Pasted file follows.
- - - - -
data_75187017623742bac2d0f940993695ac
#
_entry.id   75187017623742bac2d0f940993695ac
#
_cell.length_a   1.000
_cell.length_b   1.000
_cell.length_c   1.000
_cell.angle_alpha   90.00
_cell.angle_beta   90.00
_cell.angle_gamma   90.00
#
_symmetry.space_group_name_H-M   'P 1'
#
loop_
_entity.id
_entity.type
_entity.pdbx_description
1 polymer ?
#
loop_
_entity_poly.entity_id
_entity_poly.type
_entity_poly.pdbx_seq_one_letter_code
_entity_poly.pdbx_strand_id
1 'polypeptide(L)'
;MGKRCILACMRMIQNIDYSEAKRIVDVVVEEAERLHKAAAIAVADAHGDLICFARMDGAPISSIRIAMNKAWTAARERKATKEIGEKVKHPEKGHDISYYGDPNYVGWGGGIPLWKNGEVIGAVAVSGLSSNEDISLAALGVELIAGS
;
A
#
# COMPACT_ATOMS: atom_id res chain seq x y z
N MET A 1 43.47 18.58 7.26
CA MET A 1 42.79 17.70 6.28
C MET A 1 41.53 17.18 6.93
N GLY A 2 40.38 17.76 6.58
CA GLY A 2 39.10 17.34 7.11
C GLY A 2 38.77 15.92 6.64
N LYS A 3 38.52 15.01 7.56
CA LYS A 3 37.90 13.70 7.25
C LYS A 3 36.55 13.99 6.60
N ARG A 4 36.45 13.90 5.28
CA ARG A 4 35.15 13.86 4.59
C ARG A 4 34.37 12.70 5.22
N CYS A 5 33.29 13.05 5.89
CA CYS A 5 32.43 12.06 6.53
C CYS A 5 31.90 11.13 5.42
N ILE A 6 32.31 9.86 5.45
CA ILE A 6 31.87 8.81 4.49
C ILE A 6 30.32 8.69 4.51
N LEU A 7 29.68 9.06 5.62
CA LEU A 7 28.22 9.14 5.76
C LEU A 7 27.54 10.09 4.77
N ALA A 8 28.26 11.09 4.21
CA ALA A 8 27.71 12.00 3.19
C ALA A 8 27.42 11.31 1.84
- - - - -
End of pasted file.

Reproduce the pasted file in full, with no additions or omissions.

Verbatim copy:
data_75187017623742bac2d0f940993695ac
#
_entry.id   75187017623742bac2d0f940993695ac
#
_cell.length_a   1.000
_cell.length_b   1.000
_cell.length_c   1.000
_cell.angle_alpha   90.00
_cell.angle_beta   90.00
_cell.angle_gamma   90.00
#
_symmetry.space_group_name_H-M   'P 1'
#
loop_
_entity.id
_entity.type
_entity.pdbx_description
1 polymer ?
#
loop_
_entity_poly.entity_id
_entity_poly.type
_entity_poly.pdbx_seq_one_letter_code
_entity_poly.pdbx_strand_id
1 'polypeptide(L)'
;MGKRCILACMRMIQNIDYSEAKRIVDVVVEEAERLHKAAAIAVADAHGDLICFARMDGAPISSIRIAMNKAWTAARERKATKEIGEKVKHPEKGHDISYYGDPNYVGWGGGIPLWKNGEVIGAVAVSGLSSNEDISLAALGVELIAGS
;
A
#
# COMPACT_ATOMS: atom_id res chain seq x y z
N MET A 1 43.47 18.58 7.26
CA MET A 1 42.79 17.70 6.28
C MET A 1 41.53 17.18 6.93
N GLY A 2 40.38 17.76 6.58
CA GLY A 2 39.10 17.34 7.11
C GLY A 2 38.77 15.92 6.64
N LYS A 3 38.52 15.01 7.56
CA LYS A 3 37.90 13.70 7.25
C LYS A 3 36.55 13.99 6.60
N ARG A 4 36.45 13.90 5.28
CA ARG A 4 35.15 13.86 4.59
C ARG A 4 34.37 12.70 5.22
N CYS A 5 33.29 13.05 5.89
CA CYS A 5 32.43 12.06 6.53
C CYS A 5 31.90 11.13 5.42
N ILE A 6 32.31 9.86 5.45
CA ILE A 6 31.87 8.81 4.49
C ILE A 6 30.32 8.69 4.51
N LEU A 7 29.68 9.06 5.62
CA LEU A 7 28.22 9.14 5.76
C LEU A 7 27.54 10.09 4.77
N ALA A 8 28.26 11.09 4.21
CA ALA A 8 27.71 12.00 3.19
C ALA A 8 27.42 11.31 1.84